Russian duo stun with market openers
By Sudip Roy LONDON, Oct 9 (IFR) - The rarity value of non-sanctioned Russian issuers was made clear this week after two of the country's leading companies reopened the bond market with remarkable results. No Russian issuer had sold a benchmark-sized deal in the international market since Gazprom printed a US$700m one-year note last November. But on Tuesday, miner Norilsk Nickel broke open the US dollar market, while on Thursday Gazprom became the first Russian borrower to issue in euros in more than 15 months. The deals blew away fears that investors would steer clear of new Russian paper, with Norilsk receiving US$4bn of demand for a US$1bn seven-year trade. Gazprom has yet to release order book details but its 1bn three-year bond exceeded expectations. While the deals don't mean there is a wholesale opening for Russian issuers, they prove the best ones have access. "Sanctions have created rarity value for non-sanctioned names," said a banker close to the Norilsk deal. "Investors do want exposure to Russia but there's a much smaller universe of issuers to choose from." "There are still some concerns but for the right credit there will be demand," he added. One investor told IFR that he was still underweight Russia, but was reducing that position as the country's economy has shown signs of stabilizing despite the state of commodity prices. That change in sentiment has been reflected in the performance of Russian assets as emerging markets investors have rotated out of more troubled economies, such as Brazil and Indonesia, to Russia. The sovereign's five-year CDS, for example, has tightened by more than 200bp this year. As it is increasingly hard to buy decent chunks of Russian paper in the secondary market, where it is often tightly held by locals, new issues provide international investors with the best way of rebalancing their portfolios. There has also been a significant amount of redemptions and coupon payments from Russian issuers, adding to investors' coffers. This pent-up demand enabled both corporates to issue at much tighter than expected levels, and as important, their deals to trade up in the secondary. STUNNING RESULTS Leads on both began conservatively offering relatively high new issue premiums, which allowed the books to build momentum. As demand grew, they were able to ratchet in guidance. The end results were stunning. Norilsk Nickel (Ba1/BBB-/BBB-) paid roughly a 37.5bp new issue premium, pricing its deal at a yield of 6.625% after starting in the 7% area. "It's a great result when you consider the fact that developed markets are printing with similar," said a banker away from the deal. Gazprom, even more remarkably, came flat to slightly inside its curve - one of only very few issuers in any market to have done so in recent weeks. The state-owned energy company printed at 4.625% from initial guidance of 5%-5.125%. Gazprom (Ba1/BB+/BBB-) is a special credit in Russia and its euro curve has been well-supported, especially by locals, throughout the year. Rival bankers were amazed by the outcome especially as some were speculating before either deal that Russian issuers would have to pay at least 50bp new issue premiums. "Unbelievable," was the view of one syndicate official about the Gazprom deal. Both Gazprom and Norilsk Nickel have weathered the fall in commodity prices. Despite a slump in nickel prices, Norilsk has benefited from the weak rouble, increasing its Ebitda by 8% year-on-year to US$2.7bn for the first six months of 2015, according to financial statements. Despite their success, the deals are unlikely to presage a flurry of issuance out of the country, with bankers expecting deal flow to be spasmodic until sanctions are lifted. Instead, the greater immediate significance of the Norilsk trade lay in it paving the way for CEEMEA issuers more generally to access the market after a difficult couple of months in which few deals had been executed. The day after it printed, three other CEEMEA issuers entered the market including Ghana and Turkcell, the latter with the first corporate bond out of Turkey this year. (Reporting by Sudip Roy; editing by Julian Baker and Matthew Davies)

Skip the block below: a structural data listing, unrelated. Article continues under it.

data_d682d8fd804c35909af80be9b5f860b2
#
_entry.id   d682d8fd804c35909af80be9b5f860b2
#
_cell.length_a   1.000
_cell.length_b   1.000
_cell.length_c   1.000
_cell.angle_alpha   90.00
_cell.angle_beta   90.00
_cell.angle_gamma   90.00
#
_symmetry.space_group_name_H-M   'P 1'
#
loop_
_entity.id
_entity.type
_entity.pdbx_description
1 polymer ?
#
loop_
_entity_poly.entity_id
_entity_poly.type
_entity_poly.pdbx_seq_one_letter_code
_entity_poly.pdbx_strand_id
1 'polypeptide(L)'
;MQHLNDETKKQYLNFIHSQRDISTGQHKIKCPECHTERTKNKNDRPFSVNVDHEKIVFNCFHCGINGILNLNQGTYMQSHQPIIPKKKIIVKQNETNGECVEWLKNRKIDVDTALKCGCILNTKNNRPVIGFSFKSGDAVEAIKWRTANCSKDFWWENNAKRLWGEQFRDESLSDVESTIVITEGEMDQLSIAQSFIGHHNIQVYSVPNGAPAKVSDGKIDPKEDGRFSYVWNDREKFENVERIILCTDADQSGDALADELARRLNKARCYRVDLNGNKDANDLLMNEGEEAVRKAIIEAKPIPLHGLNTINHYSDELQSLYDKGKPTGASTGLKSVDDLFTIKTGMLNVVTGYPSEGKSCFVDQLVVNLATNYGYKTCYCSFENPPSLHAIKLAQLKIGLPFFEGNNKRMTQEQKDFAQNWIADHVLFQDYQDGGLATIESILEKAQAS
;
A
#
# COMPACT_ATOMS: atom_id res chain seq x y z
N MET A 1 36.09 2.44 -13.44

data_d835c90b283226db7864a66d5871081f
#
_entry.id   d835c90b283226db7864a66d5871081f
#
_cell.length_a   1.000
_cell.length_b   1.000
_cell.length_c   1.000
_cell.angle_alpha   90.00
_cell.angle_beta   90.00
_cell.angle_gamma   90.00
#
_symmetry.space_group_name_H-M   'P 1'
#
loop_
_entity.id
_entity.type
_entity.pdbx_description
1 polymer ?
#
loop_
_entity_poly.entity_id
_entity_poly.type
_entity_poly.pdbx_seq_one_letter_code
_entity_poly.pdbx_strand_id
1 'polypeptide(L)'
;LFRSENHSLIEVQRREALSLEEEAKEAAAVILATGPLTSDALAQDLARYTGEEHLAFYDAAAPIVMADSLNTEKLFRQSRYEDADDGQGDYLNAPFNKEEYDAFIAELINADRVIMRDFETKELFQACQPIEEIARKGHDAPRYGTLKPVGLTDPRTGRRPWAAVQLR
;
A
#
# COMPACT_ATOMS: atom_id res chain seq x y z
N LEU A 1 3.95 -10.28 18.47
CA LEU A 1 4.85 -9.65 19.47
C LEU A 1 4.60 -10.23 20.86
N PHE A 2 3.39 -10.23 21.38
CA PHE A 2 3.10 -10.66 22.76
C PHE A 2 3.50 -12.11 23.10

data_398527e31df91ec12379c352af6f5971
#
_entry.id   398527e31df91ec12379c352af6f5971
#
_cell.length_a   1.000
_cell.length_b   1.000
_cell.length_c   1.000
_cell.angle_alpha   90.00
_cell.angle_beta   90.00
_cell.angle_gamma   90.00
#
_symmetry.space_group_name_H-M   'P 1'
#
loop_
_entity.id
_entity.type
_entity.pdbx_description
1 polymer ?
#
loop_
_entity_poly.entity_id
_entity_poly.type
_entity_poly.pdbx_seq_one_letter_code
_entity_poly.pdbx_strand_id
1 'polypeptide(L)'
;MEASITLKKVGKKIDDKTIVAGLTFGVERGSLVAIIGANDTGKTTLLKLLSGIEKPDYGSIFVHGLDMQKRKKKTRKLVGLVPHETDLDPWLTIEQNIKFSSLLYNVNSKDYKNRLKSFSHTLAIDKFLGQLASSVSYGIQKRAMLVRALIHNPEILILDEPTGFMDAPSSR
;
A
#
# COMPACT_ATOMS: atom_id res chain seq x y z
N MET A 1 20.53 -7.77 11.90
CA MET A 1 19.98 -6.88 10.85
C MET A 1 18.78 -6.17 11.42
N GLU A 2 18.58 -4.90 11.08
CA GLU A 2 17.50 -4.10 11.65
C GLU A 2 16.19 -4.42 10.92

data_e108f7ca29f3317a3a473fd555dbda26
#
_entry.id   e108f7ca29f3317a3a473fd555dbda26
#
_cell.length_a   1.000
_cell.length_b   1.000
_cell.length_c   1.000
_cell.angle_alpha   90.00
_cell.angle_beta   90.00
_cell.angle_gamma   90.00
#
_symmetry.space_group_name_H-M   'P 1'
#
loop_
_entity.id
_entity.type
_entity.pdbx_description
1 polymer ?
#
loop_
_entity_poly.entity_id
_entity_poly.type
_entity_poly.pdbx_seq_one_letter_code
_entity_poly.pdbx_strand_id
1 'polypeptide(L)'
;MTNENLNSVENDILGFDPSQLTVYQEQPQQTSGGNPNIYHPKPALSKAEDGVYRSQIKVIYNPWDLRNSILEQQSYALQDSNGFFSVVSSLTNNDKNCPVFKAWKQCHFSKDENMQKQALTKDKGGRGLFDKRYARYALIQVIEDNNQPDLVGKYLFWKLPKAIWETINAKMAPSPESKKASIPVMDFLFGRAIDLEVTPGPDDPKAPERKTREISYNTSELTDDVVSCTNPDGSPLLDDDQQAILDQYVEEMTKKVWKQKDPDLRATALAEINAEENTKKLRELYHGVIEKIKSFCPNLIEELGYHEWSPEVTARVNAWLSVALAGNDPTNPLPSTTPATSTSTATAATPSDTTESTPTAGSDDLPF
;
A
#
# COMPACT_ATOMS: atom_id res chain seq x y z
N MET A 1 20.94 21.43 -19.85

© Thomson Reuters 2017 All rights reserved.